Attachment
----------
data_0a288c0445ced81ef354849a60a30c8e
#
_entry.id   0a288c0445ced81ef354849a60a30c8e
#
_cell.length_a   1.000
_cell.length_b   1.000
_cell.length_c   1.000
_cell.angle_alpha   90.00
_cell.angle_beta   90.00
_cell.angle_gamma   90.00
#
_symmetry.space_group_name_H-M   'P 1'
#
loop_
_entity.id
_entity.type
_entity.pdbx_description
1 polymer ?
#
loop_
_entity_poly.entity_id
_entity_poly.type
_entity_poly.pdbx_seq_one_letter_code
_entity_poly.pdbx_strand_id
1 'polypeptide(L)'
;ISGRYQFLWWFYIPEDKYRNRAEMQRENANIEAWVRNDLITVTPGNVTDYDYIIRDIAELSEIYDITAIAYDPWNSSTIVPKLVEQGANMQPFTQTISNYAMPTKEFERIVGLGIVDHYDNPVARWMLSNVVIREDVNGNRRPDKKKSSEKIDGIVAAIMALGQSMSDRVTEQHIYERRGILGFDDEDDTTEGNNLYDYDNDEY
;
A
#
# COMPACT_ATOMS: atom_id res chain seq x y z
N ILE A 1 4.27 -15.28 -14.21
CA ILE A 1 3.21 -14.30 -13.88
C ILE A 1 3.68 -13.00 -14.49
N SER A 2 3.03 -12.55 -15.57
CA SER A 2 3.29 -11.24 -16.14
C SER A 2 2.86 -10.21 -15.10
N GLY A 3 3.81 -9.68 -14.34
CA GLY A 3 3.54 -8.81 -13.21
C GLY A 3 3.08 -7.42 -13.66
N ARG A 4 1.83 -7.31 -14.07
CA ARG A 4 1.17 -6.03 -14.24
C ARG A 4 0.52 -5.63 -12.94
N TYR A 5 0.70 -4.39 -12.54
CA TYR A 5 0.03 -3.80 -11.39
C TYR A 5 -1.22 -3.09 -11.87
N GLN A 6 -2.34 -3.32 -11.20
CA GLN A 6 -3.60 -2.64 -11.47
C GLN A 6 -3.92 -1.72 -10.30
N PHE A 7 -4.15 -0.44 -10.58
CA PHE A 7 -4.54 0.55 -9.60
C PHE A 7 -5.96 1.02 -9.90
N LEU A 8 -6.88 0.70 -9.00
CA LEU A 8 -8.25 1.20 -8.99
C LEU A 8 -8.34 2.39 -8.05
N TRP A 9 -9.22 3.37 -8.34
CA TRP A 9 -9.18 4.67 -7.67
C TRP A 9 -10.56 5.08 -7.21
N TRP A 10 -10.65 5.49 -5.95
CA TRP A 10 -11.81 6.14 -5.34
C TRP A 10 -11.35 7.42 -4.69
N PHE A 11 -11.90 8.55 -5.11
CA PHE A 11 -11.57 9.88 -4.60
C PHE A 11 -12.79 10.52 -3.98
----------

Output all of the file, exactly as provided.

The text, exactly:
data_0a288c0445ced81ef354849a60a30c8e
#
_entry.id   0a288c0445ced81ef354849a60a30c8e
#
_cell.length_a   1.000
_cell.length_b   1.000
_cell.length_c   1.000
_cell.angle_alpha   90.00
_cell.angle_beta   90.00
_cell.angle_gamma   90.00
#
_symmetry.space_group_name_H-M   'P 1'
#
loop_
_entity.id
_entity.type
_entity.pdbx_description
1 polymer ?
#
loop_
_entity_poly.entity_id
_entity_poly.type
_entity_poly.pdbx_seq_one_letter_code
_entity_poly.pdbx_strand_id
1 'polypeptide(L)'
;ISGRYQFLWWFYIPEDKYRNRAEMQRENANIEAWVRNDLITVTPGNVTDYDYIIRDIAELSEIYDITAIAYDPWNSSTIVPKLVEQGANMQPFTQTISNYAMPTKEFERIVGLGIVDHYDNPVARWMLSNVVIREDVNGNRRPDKKKSSEKIDGIVAAIMALGQSMSDRVTEQHIYERRGILGFDDEDDTTEGNNLYDYDNDEY
;
A
#
# COMPACT_ATOMS: atom_id res chain seq x y z
N ILE A 1 4.27 -15.28 -14.21
CA ILE A 1 3.21 -14.30 -13.88
C ILE A 1 3.68 -13.00 -14.49
N SER A 2 3.03 -12.55 -15.57
CA SER A 2 3.29 -11.24 -16.14
C SER A 2 2.86 -10.21 -15.10
N GLY A 3 3.81 -9.68 -14.34
CA GLY A 3 3.54 -8.81 -13.21
C GLY A 3 3.08 -7.42 -13.66
N ARG A 4 1.83 -7.31 -14.07
CA ARG A 4 1.17 -6.03 -14.24
C ARG A 4 0.52 -5.63 -12.94
N TYR A 5 0.70 -4.39 -12.54
CA TYR A 5 0.03 -3.80 -11.39
C TYR A 5 -1.22 -3.09 -11.87
N GLN A 6 -2.34 -3.32 -11.20
CA GLN A 6 -3.60 -2.64 -11.47
C GLN A 6 -3.92 -1.72 -10.30
N PHE A 7 -4.15 -0.44 -10.58
CA PHE A 7 -4.54 0.55 -9.60
C PHE A 7 -5.96 1.02 -9.90
N LEU A 8 -6.88 0.70 -9.00
CA LEU A 8 -8.25 1.20 -8.99
C LEU A 8 -8.34 2.39 -8.05
N TRP A 9 -9.22 3.37 -8.34
CA TRP A 9 -9.18 4.67 -7.67
C TRP A 9 -10.56 5.08 -7.21
N TRP A 10 -10.65 5.49 -5.95
CA TRP A 10 -11.81 6.14 -5.34
C TRP A 10 -11.35 7.42 -4.69
N PHE A 11 -11.90 8.55 -5.11
CA PHE A 11 -11.57 9.88 -4.60
C PHE A 11 -12.79 10.52 -3.98